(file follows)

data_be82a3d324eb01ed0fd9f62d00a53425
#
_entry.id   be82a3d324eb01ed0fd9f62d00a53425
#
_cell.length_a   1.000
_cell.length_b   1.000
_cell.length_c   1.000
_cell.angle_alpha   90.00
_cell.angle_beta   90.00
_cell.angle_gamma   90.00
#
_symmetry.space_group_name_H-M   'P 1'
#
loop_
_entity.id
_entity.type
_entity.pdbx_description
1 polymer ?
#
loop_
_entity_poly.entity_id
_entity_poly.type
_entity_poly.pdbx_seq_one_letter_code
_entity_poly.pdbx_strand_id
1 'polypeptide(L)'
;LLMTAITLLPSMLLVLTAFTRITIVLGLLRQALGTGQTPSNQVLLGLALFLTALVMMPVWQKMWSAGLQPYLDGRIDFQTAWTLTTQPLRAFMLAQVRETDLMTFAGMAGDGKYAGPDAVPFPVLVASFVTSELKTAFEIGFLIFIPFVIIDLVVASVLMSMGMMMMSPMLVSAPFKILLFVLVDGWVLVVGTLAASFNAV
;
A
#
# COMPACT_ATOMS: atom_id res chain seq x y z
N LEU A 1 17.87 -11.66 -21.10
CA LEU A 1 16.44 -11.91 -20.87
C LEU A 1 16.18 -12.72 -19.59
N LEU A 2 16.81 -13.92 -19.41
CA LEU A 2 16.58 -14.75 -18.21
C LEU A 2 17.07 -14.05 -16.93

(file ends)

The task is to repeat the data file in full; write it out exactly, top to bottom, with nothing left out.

data_be82a3d324eb01ed0fd9f62d00a53425
#
_entry.id   be82a3d324eb01ed0fd9f62d00a53425
#
_cell.length_a   1.000
_cell.length_b   1.000
_cell.length_c   1.000
_cell.angle_alpha   90.00
_cell.angle_beta   90.00
_cell.angle_gamma   90.00
#
_symmetry.space_group_name_H-M   'P 1'
#
loop_
_entity.id
_entity.type
_entity.pdbx_description
1 polymer ?
#
loop_
_entity_poly.entity_id
_entity_poly.type
_entity_poly.pdbx_seq_one_letter_code
_entity_poly.pdbx_strand_id
1 'polypeptide(L)'
;LLMTAITLLPSMLLVLTAFTRITIVLGLLRQALGTGQTPSNQVLLGLALFLTALVMMPVWQKMWSAGLQPYLDGRIDFQTAWTLTTQPLRAFMLAQVRETDLMTFAGMAGDGKYAGPDAVPFPVLVASFVTSELKTAFEIGFLIFIPFVIIDLVVASVLMSMGMMMMSPMLVSAPFKILLFVLVDGWVLVVGTLAASFNAV
;
A
#
# COMPACT_ATOMS: atom_id res chain seq x y z
N LEU A 1 17.87 -11.66 -21.10
CA LEU A 1 16.44 -11.91 -20.87
C LEU A 1 16.18 -12.72 -19.59
N LEU A 2 16.81 -13.92 -19.41
CA LEU A 2 16.58 -14.75 -18.21
C LEU A 2 17.07 -14.05 -16.93